Amira Jadoon, Andrew Mines, and Aaron Y. Zelin write: Notably, Tajik nationals have been involved in many of ISKP’s external attacks and other operations in Germany, Iran, and Turkey. This situation is similar to the jihadist movement in Tunisia prior to that country’s 2011 revolution—a movement that involved very little local activity but major mobilization to jihadist warzones in the Middle East and logistical cells in Europe. This should serve as a warning to Tajikistan, especially if its political circumstances change in the future. – Washington Institute

Middle East & North Africa

Tunisian President Kais Saied on Monday rejected financial support announced by the European Union in September, saying the amount is small and goes against a deal signed three months ago. – Reuters

Two soldiers were injured following an Israeli air attack on Syrian armed forces posts in the vicinity of Syria’s eastern Deir al Zor province on Monday, Syrian state media said early on Tuesday, citing a military source. – Reuters

Egyptian President Abdel Fattah al-Sisi confirmed on Monday that he will stand for a third term in office in an election in December, as opposition parties complained that people trying to register support for other candidates had faced obstacles. – Reuters

Turkey will restart operations this week on a crude oil pipeline from Iraq that has been suspended for about six months, Turkey’s Energy Minister Alparslan Bayraktar said on Monday. – Reuters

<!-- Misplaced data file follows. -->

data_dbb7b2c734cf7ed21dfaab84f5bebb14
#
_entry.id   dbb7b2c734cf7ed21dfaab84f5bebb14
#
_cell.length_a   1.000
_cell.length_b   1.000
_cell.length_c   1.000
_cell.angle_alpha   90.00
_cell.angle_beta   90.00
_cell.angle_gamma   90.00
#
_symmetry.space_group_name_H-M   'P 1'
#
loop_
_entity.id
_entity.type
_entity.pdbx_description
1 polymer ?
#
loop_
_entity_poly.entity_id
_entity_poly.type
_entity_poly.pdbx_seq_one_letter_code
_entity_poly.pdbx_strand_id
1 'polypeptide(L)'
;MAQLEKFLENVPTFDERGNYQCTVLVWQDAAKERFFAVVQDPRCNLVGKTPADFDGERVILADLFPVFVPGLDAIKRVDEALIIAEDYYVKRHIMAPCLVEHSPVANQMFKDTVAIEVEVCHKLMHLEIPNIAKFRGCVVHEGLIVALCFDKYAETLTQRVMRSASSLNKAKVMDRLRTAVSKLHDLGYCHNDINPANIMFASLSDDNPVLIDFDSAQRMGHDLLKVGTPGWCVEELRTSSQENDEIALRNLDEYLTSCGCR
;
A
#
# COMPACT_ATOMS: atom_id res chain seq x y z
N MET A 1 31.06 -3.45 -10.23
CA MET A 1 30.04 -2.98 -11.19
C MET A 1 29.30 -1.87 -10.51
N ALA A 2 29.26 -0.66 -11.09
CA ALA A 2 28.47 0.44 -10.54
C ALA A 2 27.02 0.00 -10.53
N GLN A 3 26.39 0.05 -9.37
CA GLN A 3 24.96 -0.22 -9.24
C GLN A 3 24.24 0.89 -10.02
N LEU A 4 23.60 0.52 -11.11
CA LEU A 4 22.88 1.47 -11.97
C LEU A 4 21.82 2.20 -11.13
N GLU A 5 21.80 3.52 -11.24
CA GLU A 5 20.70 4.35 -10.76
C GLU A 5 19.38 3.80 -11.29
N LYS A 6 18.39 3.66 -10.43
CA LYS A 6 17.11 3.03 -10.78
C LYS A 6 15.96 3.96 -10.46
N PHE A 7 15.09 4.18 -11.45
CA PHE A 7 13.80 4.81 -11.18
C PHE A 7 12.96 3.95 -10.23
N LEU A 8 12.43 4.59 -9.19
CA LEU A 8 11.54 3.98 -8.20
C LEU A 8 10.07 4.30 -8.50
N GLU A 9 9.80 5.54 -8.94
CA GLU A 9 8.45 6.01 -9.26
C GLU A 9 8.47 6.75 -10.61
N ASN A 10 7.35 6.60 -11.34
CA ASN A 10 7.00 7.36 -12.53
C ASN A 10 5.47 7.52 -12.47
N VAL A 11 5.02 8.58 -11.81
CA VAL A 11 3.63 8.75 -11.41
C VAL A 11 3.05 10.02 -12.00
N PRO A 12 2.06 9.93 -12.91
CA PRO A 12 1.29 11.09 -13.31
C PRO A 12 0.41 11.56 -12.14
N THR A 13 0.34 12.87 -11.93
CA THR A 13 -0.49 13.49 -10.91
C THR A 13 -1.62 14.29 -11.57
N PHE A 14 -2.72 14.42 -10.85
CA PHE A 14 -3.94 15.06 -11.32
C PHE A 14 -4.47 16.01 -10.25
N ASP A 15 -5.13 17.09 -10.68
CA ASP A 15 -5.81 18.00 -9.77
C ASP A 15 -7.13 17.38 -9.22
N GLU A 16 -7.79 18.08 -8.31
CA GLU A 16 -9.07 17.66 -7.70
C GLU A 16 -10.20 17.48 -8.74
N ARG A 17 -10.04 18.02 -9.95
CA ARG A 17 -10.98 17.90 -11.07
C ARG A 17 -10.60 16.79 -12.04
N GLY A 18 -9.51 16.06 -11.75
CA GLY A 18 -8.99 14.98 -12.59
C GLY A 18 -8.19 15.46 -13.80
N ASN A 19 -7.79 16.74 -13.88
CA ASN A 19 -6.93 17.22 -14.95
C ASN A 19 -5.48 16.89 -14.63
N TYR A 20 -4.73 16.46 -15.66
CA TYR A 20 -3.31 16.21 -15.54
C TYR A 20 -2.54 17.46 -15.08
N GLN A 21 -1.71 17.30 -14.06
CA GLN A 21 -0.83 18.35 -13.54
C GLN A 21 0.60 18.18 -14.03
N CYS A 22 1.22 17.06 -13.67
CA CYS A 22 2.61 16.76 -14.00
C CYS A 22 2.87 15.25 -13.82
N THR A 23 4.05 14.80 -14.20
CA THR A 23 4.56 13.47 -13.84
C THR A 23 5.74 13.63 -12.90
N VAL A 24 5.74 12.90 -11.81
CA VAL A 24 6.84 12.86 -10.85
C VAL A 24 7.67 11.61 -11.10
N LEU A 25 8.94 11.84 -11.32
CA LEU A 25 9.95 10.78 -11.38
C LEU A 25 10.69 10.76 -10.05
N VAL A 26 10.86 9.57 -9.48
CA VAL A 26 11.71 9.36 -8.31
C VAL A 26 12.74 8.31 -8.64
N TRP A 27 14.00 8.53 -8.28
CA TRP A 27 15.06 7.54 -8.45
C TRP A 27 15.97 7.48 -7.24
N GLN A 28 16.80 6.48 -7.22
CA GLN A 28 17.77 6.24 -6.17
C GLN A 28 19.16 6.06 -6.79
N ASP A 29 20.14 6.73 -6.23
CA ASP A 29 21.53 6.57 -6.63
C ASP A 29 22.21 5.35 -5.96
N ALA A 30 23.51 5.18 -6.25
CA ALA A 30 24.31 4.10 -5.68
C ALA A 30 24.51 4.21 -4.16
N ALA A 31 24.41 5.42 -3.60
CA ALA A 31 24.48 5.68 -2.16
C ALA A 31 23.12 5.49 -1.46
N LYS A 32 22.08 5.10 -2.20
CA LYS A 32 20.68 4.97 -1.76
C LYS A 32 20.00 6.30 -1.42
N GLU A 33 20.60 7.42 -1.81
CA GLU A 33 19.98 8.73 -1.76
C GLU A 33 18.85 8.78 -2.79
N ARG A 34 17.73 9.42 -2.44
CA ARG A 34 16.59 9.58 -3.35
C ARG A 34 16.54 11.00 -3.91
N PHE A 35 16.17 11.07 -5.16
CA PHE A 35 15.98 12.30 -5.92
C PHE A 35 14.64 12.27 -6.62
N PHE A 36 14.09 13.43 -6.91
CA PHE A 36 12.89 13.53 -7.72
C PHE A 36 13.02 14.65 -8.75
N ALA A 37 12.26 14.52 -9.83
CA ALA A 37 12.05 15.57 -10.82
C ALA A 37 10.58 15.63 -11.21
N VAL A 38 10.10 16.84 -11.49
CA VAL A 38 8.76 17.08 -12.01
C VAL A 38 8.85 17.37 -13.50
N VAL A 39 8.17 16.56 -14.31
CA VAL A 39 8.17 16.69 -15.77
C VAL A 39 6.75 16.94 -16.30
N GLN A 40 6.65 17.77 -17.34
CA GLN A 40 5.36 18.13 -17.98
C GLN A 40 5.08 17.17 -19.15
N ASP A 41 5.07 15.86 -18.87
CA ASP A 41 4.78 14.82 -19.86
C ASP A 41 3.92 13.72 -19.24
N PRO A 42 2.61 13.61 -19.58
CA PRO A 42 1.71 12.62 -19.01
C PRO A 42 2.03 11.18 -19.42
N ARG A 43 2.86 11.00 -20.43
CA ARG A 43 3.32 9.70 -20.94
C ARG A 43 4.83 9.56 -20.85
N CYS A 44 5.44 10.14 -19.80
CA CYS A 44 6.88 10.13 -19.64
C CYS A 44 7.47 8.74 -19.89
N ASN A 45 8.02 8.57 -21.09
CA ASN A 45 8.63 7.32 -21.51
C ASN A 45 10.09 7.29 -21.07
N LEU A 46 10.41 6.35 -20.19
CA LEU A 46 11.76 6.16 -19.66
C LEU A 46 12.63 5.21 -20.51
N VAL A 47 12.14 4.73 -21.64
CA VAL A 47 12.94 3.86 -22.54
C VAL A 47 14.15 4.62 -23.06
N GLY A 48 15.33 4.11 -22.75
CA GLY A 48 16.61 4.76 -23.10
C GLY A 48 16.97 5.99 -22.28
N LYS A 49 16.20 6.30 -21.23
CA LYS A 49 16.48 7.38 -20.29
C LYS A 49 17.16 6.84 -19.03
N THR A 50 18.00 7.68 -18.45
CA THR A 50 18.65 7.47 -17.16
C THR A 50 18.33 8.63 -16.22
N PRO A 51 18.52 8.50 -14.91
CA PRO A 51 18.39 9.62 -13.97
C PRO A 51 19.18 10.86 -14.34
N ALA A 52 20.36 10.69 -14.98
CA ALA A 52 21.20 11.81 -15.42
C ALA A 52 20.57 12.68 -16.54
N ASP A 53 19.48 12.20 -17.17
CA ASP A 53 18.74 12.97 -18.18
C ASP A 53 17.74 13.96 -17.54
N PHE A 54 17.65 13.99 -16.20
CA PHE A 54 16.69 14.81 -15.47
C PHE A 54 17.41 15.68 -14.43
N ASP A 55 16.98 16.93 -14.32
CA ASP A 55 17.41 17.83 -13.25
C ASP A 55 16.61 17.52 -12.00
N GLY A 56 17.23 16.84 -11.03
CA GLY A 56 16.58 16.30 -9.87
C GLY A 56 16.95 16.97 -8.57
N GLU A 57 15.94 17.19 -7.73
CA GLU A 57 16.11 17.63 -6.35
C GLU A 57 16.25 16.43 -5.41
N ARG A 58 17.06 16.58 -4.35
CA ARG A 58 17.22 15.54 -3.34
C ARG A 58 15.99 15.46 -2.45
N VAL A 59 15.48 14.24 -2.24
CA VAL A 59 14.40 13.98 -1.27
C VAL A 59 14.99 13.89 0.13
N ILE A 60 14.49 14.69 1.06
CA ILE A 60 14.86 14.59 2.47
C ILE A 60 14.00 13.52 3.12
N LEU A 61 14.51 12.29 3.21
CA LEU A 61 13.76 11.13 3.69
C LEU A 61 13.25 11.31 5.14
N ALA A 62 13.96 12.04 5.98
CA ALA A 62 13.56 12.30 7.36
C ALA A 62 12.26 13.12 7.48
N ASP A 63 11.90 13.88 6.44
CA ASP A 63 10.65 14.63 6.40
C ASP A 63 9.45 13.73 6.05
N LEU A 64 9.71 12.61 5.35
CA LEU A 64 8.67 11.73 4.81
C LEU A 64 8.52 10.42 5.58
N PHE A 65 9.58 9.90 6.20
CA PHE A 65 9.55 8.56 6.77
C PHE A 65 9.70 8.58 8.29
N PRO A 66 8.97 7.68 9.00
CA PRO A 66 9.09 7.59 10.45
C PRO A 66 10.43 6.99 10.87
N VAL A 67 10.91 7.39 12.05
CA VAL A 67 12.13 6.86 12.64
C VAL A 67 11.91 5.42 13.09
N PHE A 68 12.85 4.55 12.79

The Emirati president-designate of the upcoming United Nations COP28 climate talks urged oil and gas companies Monday to be “central to the solution” for climate change, a message delivered even as the industry boosts its production to enjoy rising global energy prices. – Associated Press

Hezbollah Secretary-General Hassan Nasrallah condemned efforts by Saudi Arabia and other nations to normalize relations with Israel, calling such moves “an attack on al-Aqsa and an abandonment of Palestine” in a speech on Monday night. – Jerusalem Post

Saudi Arabia is unlikely to normalize relations with Israel in any grand gesture, but rather take steps toward peace via a series of interim measures if a bilateral agreement between Washington and Riyadh emerges, professor Joshua Teitelbaum, a leading Israeli historian and expert on the modern Middle East specializing in Saudi Arabia and the Gulf, said in an interview with Jewish Insider last week. – Jewish Insider

Majeed Gly and David Harris write: Protecting Iraq’s Kurds has long been a goal of the U.S. and our allies. The very notion of an autonomous zone was a consequence of the West’s efforts to protect the Kurdish region from Baghdad’s pursuit of ethnic cleansing and genocide in the early 1990s. That policy led to United Nations Security Council Resolution 688, which helped establish a no-fly zone to protect Kurds from aggression by Iraq’s central government. Today, they require similar protection from Tehran’s allies in Baghdad. Washington has made its share of costly errors in the region, creating more space for dangerous adversaries to wreak havoc and thereby undermine core American interests. Jeopardizing the security and independence of Iraq’s Kurds shouldn’t be added to the list. – Washington Post


Chinese — from young people to entrepreneurs — are voting with their feet to escape political oppression, bleak economic prospects and often grueling work cultures. Increasingly, the exodus includes tech professionals and other well-educated middle-class Chinese. – New York Times